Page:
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Old 05-08-2020, 05:33 PM   #201
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POV #1: the best use of money is to spend it.

POV #2: the best use of money is to make more money.

I have long leaned toward POV #2. However, being the richest guy in the graveyard doesn't have much appeal.
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Old 05-08-2020, 09:46 PM   #202
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Originally Posted by Dd852 View Post
This is really impressive.

Thank you!
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Old 05-09-2020, 06:13 AM   #203
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Originally Posted by socca View Post
POV #1: the best use of money is to spend it.

POV #2: the best use of money is to make more money.

I have long leaned toward POV #2. However, being the richest guy in the graveyard doesn't have much appeal.


That really distills the matter to its essence.
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Old 05-09-2020, 06:53 AM   #204
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Originally Posted by socca View Post
POV #1: the best use of money is to spend it.

POV #2: the best use of money is to make more money.

I have long leaned toward POV #2. However, being the richest guy in the graveyard doesn't have much appeal.
I've looked at money as golden servants.. If i have enough of them, and the flock increases i have more and more of them toiling for me. Eventually I can sell/eat/harvest enough of them to buy what I want, when i want it.
Heck eventually i can just sit on the hill top and watch the activity below me.

I actually turned down the chance yesterday to buy something 30% off that will mostly be in a closet that has some cosmetic imperfection that I wouldn't notice the couple of times a year I would use it. The herd of servants is in need of pruning..
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Old 05-09-2020, 07:00 AM   #205
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#3 Minimize the impact that other people exert over what you do and when you do it. This is the one I chose.
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Old 05-09-2020, 07:55 AM   #206
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We are frugal so we can spend more. We earned about the same as others but will spend about 4 times our earnings.
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Old 05-09-2020, 09:10 AM   #207
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One reason I have been frugal is so that later in life (such as these days in ER) I can use that extra money to buy my way out of potential cost-saving inconveniences. I won't usually go to two different supermarkets to save a few extra dollars on food, for example. It's too much of a PITA (even before COVID-19) to deal with that. The other day, I was going to get a desk lamp at Wal-Mart for like $3 but when I got there, the wait time just to enter the store was at least 30 minutes. I said to myself, "No friggin way!" and went back home to buy a similar lamp on line on Amazon for $20, minus the small gift card I had.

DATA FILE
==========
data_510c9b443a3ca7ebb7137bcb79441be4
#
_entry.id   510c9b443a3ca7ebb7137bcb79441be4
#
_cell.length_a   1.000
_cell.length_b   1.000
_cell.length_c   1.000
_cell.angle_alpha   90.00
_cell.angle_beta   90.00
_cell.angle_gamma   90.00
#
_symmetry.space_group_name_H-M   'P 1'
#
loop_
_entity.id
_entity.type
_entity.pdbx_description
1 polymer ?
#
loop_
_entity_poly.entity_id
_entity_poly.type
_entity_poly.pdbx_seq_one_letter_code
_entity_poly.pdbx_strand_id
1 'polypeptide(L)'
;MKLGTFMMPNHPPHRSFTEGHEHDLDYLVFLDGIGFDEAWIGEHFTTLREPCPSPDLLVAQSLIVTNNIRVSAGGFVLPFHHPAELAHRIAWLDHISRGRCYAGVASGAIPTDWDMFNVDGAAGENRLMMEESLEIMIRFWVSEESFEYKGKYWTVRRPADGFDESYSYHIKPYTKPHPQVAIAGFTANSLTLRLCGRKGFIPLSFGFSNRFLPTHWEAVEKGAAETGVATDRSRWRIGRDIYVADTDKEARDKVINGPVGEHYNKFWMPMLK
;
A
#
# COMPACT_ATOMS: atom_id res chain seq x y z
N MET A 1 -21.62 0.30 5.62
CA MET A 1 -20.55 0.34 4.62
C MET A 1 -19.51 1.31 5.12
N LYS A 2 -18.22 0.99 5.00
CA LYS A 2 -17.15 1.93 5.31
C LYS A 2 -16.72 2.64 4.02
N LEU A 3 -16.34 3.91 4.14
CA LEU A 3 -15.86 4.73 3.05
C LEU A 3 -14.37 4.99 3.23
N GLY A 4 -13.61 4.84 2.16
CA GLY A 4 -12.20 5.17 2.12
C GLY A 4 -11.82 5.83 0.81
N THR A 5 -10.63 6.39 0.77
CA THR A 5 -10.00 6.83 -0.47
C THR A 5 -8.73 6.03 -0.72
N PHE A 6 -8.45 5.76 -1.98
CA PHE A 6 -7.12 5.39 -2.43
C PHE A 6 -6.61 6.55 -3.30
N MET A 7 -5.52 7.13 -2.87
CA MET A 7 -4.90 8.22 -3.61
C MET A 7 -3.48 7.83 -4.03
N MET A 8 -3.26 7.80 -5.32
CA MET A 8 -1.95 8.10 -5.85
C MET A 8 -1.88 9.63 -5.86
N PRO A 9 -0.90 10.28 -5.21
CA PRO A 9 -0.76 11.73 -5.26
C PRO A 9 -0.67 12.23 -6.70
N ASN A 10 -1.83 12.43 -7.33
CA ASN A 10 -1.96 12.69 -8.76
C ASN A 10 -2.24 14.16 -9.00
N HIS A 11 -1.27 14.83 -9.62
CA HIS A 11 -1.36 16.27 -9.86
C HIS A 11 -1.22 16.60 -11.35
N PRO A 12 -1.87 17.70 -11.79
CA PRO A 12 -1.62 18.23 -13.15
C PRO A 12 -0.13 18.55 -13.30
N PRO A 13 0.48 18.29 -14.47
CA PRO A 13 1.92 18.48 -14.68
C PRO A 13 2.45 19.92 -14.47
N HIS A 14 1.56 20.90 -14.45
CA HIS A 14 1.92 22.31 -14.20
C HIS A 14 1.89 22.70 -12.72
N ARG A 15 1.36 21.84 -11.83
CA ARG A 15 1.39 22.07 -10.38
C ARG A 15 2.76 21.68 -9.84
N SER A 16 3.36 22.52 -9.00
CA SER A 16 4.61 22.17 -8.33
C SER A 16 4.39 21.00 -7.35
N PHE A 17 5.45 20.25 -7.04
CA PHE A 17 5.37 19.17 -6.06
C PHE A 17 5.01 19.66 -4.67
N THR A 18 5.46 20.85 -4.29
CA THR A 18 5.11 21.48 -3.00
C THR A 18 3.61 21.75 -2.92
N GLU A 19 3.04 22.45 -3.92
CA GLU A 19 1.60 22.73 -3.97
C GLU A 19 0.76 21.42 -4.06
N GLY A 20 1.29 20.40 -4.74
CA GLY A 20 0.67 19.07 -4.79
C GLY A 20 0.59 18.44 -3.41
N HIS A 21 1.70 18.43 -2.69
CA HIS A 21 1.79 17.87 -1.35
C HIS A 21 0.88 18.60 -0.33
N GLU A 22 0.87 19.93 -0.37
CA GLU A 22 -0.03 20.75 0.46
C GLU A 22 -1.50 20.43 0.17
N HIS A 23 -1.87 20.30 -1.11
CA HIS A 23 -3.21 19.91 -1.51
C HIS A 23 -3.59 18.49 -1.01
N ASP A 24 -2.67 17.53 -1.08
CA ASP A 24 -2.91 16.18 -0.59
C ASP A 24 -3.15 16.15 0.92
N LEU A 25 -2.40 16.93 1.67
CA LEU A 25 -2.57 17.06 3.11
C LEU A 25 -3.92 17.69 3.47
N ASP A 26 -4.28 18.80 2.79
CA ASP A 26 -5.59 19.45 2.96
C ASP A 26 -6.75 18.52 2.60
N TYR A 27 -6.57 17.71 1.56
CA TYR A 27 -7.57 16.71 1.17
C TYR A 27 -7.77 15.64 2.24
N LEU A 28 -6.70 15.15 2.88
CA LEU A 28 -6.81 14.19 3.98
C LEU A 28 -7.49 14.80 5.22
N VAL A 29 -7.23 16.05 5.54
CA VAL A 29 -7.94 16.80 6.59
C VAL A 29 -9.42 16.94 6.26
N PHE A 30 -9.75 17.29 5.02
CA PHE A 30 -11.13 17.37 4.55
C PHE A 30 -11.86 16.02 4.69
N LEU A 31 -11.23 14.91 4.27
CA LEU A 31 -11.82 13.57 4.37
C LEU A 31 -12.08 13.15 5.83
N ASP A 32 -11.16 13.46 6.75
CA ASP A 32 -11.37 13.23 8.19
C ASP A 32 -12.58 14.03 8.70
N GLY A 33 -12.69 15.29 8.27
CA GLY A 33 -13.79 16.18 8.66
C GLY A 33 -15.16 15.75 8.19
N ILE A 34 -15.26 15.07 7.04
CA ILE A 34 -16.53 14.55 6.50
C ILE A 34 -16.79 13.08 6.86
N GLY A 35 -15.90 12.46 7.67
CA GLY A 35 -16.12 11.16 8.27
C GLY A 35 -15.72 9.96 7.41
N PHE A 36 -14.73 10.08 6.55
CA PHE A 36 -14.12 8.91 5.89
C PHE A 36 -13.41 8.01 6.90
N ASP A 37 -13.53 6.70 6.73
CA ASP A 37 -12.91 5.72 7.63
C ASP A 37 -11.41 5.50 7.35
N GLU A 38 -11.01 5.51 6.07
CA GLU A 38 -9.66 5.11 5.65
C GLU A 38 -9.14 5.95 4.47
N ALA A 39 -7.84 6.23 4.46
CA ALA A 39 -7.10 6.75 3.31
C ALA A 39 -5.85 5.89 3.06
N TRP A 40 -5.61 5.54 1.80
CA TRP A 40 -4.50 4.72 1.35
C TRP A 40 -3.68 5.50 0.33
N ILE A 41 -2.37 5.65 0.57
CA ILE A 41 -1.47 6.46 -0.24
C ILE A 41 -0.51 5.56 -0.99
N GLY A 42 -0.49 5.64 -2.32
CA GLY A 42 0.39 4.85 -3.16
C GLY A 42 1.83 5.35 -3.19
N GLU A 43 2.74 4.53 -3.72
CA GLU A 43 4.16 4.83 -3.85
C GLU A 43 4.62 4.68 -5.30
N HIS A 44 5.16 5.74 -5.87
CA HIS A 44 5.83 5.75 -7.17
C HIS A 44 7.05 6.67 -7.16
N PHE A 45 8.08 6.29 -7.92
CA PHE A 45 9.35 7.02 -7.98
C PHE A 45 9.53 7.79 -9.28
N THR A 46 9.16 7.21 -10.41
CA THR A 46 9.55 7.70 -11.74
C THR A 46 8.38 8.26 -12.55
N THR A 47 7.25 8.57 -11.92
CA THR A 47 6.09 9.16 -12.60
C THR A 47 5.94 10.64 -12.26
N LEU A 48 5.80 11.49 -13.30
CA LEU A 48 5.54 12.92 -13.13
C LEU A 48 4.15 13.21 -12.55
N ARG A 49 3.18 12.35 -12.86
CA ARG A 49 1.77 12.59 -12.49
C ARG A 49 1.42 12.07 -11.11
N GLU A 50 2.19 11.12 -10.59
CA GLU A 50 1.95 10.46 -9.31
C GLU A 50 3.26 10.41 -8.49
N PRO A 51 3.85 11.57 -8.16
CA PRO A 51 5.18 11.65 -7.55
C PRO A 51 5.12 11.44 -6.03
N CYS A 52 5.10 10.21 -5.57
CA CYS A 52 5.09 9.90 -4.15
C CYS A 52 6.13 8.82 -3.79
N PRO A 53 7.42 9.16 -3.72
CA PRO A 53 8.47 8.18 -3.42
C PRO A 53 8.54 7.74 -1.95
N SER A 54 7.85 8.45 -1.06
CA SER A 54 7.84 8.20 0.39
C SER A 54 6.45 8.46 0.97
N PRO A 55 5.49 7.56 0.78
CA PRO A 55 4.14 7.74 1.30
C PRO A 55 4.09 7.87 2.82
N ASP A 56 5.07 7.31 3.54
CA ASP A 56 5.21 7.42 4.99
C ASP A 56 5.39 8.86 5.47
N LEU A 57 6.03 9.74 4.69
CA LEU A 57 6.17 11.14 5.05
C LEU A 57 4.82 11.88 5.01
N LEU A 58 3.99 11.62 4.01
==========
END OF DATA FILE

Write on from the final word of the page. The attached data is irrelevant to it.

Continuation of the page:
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Old 05-09-2020, 01:11 PM   #208
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We are frugal so we can spend more. We earned about the same as others but will spend about 4 times our earnings.
I don't understand this...

Is it due to good investments?
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Old 05-09-2020, 01:15 PM   #209
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My parents were raised in the Depression, and I'm sure that had a strong influence.

However, in my teenage years, I read Gone With the Wind and got scared straight.

Sudden poverty, taxes, and disruption. (In addition to the horrors of war.) Scary stuff.
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Old 05-09-2020, 02:04 PM   #210
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#3 Minimize the impact that other people exert over what you do and when you do it. This is the one I chose.

I would agree and by "other people" to me I would include advertising. I like spending time on research and science based ideas of happiness and compare them to what we are told from advertising. The main finding from the longest happiness research project is social connections, but that is not a big topic from advertisements.
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Old 05-09-2020, 02:05 PM   #211
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Because I like it.
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Old 05-09-2020, 02:12 PM   #212
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Learned it all as an adult by reading finance blogs and books.